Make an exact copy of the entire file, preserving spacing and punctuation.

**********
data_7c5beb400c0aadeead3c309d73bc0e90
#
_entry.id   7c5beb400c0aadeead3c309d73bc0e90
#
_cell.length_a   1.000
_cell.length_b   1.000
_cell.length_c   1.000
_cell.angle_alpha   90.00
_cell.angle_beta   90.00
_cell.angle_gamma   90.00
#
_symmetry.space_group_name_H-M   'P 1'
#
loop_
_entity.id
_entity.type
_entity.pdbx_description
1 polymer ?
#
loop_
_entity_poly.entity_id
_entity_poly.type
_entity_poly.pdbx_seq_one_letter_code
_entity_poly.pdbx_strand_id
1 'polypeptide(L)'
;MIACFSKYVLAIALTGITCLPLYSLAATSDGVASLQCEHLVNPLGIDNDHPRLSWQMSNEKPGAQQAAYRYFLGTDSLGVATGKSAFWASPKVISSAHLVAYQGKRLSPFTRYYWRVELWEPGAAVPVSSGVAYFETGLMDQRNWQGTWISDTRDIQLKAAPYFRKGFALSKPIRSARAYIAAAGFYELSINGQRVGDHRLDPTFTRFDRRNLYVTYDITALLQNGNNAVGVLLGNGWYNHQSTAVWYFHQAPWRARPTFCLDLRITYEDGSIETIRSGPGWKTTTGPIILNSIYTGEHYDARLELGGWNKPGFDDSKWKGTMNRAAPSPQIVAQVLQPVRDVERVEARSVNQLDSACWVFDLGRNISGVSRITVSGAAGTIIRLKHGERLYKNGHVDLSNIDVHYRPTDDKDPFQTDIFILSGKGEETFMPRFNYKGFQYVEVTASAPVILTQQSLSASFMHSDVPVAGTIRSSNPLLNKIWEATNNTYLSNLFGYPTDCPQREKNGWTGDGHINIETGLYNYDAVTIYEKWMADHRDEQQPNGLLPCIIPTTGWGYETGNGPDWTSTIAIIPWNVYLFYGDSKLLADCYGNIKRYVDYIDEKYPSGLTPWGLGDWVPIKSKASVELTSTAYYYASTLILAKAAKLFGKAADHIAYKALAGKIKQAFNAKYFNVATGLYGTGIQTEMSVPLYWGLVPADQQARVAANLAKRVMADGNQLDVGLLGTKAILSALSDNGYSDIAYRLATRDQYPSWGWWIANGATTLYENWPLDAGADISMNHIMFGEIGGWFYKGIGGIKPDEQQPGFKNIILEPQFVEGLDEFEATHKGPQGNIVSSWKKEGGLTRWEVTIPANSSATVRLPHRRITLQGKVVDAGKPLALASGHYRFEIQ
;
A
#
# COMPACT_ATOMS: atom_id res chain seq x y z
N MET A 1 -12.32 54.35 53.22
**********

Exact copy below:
data_7c5beb400c0aadeead3c309d73bc0e90
#
_entry.id   7c5beb400c0aadeead3c309d73bc0e90
#
_cell.length_a   1.000
_cell.length_b   1.000
_cell.length_c   1.000
_cell.angle_alpha   90.00
_cell.angle_beta   90.00
_cell.angle_gamma   90.00
#
_symmetry.space_group_name_H-M   'P 1'
#
loop_
_entity.id
_entity.type
_entity.pdbx_description
1 polymer ?
#
loop_
_entity_poly.entity_id
_entity_poly.type
_entity_poly.pdbx_seq_one_letter_code
_entity_poly.pdbx_strand_id
1 'polypeptide(L)'
;MIACFSKYVLAIALTGITCLPLYSLAATSDGVASLQCEHLVNPLGIDNDHPRLSWQMSNEKPGAQQAAYRYFLGTDSLGVATGKSAFWASPKVISSAHLVAYQGKRLSPFTRYYWRVELWEPGAAVPVSSGVAYFETGLMDQRNWQGTWISDTRDIQLKAAPYFRKGFALSKPIRSARAYIAAAGFYELSINGQRVGDHRLDPTFTRFDRRNLYVTYDITALLQNGNNAVGVLLGNGWYNHQSTAVWYFHQAPWRARPTFCLDLRITYEDGSIETIRSGPGWKTTTGPIILNSIYTGEHYDARLELGGWNKPGFDDSKWKGTMNRAAPSPQIVAQVLQPVRDVERVEARSVNQLDSACWVFDLGRNISGVSRITVSGAAGTIIRLKHGERLYKNGHVDLSNIDVHYRPTDDKDPFQTDIFILSGKGEETFMPRFNYKGFQYVEVTASAPVILTQQSLSASFMHSDVPVAGTIRSSNPLLNKIWEATNNTYLSNLFGYPTDCPQREKNGWTGDGHINIETGLYNYDAVTIYEKWMADHRDEQQPNGLLPCIIPTTGWGYETGNGPDWTSTIAIIPWNVYLFYGDSKLLADCYGNIKRYVDYIDEKYPSGLTPWGLGDWVPIKSKASVELTSTAYYYASTLILAKAAKLFGKAADHIAYKALAGKIKQAFNAKYFNVATGLYGTGIQTEMSVPLYWGLVPADQQARVAANLAKRVMADGNQLDVGLLGTKAILSALSDNGYSDIAYRLATRDQYPSWGWWIANGATTLYENWPLDAGADISMNHIMFGEIGGWFYKGIGGIKPDEQQPGFKNIILEPQFVEGLDEFEATHKGPQGNIVSSWKKEGGLTRWEVTIPANSSATVRLPHRRITLQGKVVDAGKPLALASGHYRFEIQ
;
A
#
# COMPACT_ATOMS: atom_id res chain seq x y z
N MET A 1 -12.32 54.35 53.22